In late February, a rare model Ferrari crashed into a utility pole while traveling at high speeds in Malibu, Calif. A man at the scene of the accident claimed he was a passenger and that the driver had fled after the accident. He then provided information stating that he was a deputy police commissioner for the San Gabriel Valley Transit Authority (SGVTA), a small, privately owned paratransit provider in suburban Los Angeles.
Minutes later, while authorities at the scene attempted to make sense of the event, two unidentified men showed up flashing badges and claiming to be “homeland security” personnel. The two said they were also employed by the SGVTA, setting off an investigation that eventually revealed a potentially dangerous loophole in California law regarding public transit police forces.
Upon further investigation, the SGVTA, which operates only five buses owned by Yosef Maiwandi, was found to have its own police force with an antiterrorism unit. In fact, the agency’s Website, before the address changed, described the SGVTA police department as a large law enforcement body with a chief, detectives and police cruisers. Despite these claims, other law enforcement agencies in the area, as well as some of the small municipalities that contract with the SGVTA for transportation, claimed that they were unaware of the small paratransit agency’s police force.
Furthermore, authorities discovered that the Ferrari passenger claiming to be a deputy commissioner has a felony record and is wanted for other crimes overseas. According to news reports, his position with the SGVTA was based solely on an agreement made with Maiwandi that he would help provide surveillance equipment for the agency.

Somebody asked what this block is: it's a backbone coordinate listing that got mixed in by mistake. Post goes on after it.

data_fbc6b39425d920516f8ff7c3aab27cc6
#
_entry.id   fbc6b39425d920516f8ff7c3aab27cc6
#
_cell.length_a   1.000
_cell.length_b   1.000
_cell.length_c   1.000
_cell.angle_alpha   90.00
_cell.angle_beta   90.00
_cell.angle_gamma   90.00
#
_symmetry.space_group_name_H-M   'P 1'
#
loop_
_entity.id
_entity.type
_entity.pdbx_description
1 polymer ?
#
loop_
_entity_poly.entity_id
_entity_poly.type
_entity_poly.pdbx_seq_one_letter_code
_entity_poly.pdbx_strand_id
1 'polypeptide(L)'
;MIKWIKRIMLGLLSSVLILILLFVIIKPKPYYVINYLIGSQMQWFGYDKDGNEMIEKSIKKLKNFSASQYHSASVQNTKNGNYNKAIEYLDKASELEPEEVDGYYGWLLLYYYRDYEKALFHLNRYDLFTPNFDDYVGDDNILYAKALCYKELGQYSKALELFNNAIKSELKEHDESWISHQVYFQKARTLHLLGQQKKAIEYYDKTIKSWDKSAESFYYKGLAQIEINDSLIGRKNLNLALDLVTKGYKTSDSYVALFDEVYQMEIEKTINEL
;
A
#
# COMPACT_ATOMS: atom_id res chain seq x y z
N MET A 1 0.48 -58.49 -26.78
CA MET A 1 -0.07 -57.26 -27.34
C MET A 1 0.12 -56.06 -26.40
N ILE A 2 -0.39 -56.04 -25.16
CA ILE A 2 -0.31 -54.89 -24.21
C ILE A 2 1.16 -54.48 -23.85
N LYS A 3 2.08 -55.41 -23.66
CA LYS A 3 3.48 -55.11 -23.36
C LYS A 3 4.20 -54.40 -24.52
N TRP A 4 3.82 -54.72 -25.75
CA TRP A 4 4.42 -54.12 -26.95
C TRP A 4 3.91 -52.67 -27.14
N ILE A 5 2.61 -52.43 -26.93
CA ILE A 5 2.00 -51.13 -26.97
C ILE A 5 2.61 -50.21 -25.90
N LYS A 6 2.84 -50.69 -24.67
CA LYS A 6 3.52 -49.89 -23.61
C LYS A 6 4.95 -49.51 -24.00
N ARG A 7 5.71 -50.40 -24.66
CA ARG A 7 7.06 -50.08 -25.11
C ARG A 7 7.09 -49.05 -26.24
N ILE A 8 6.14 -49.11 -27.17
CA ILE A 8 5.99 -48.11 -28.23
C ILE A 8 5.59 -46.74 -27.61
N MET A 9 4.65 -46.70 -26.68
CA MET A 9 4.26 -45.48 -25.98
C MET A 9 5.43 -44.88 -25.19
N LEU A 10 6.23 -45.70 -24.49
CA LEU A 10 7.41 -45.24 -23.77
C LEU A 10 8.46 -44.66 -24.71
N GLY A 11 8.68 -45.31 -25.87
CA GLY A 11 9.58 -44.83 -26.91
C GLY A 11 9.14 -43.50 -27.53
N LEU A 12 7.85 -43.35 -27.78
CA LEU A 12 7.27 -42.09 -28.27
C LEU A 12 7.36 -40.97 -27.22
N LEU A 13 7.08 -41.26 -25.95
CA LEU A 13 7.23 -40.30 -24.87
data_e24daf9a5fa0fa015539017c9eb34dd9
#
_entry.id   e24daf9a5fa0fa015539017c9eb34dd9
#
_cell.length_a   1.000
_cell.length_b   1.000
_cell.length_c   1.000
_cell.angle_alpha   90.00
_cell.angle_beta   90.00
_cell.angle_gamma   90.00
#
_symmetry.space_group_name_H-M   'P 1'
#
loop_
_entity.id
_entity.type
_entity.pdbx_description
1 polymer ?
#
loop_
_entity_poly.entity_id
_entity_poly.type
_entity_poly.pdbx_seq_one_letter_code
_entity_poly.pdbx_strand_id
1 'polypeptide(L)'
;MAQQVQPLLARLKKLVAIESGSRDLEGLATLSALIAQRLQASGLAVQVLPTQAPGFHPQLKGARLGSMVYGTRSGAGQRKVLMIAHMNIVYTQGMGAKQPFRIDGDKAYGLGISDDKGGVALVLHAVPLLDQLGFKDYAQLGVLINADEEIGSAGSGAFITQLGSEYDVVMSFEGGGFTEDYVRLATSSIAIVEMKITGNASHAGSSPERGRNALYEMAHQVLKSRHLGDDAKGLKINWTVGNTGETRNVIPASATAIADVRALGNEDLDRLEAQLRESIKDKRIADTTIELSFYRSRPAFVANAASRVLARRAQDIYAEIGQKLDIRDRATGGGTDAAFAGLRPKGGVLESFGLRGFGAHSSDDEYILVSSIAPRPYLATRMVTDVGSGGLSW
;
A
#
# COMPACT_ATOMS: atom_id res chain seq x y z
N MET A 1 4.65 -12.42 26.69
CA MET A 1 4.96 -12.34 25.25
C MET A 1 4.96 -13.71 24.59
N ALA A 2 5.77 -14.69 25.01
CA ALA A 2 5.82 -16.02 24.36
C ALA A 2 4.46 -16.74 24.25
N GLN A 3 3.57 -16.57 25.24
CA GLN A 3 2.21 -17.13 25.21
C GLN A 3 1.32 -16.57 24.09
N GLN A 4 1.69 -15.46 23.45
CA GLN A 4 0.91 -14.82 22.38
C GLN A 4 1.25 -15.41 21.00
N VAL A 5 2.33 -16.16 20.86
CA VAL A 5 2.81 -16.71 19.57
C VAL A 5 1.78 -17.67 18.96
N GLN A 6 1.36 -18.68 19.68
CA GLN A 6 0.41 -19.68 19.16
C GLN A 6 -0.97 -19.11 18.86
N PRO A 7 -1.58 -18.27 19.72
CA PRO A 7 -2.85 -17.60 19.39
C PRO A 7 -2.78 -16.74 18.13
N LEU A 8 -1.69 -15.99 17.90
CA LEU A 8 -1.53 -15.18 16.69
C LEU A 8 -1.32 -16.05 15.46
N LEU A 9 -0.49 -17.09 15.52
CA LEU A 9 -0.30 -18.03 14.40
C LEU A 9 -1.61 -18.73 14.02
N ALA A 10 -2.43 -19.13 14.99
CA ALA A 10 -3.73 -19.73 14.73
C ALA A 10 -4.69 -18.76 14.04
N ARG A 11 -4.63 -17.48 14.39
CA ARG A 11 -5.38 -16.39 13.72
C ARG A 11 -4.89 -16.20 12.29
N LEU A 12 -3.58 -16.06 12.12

This peculiar set of circumstances has prompted many questions for authorities. For example, what qualifications must be met for an operator to create a transit agency with its own police force? And was the SGVTA receiving or attempting to receive federal funding or tax dollars in some way?
In the state of California, transit agencies are required by law to meet a set of public safety regulations. To assist in their compliance with state law, agencies are permitted to create and maintain their own police forces. The SGVTA “legally formed a public safety department that has been properly recognized by all law enforcement credentialing agencies, although not yet certified by California’s Commission on Peace Officer Standards and Training,” said Maiwandi.
According to a forthcoming study by the Transportation Research Board (TRB) titled Guidebook for Startup Transit Agencies, there are also “various federal regulations, policies and procedures with which public transit agencies must comply, such as Federal Transit Administration circulars, federal registers, grant contracts and certifications and assurances.”
But Ann Joslin, principal investigator on the study, said that these regulations must only be met if the agency is receiving federal funding. Otherwise, any private company can call itself a transit provider and start its own police or security force.
The SGVTA has not received federal funding and has a clean history in terms of providing not-for-profit transportation services to people with disabilities and the elderly. “We are just trying to help people,” said Maiwandi, adding that the SGVTA runs on donations and does not rely on tax revenue or any other government funding.
According to Joslin, the most important qualifications the agency would have to meet would be state and federal laws regarding drivers (depending on the vehicle) and ADA requirements for transporting people with disabilities.
An investigation is ongoing, and it remains unclear whether the SGVTA actually broke any rules.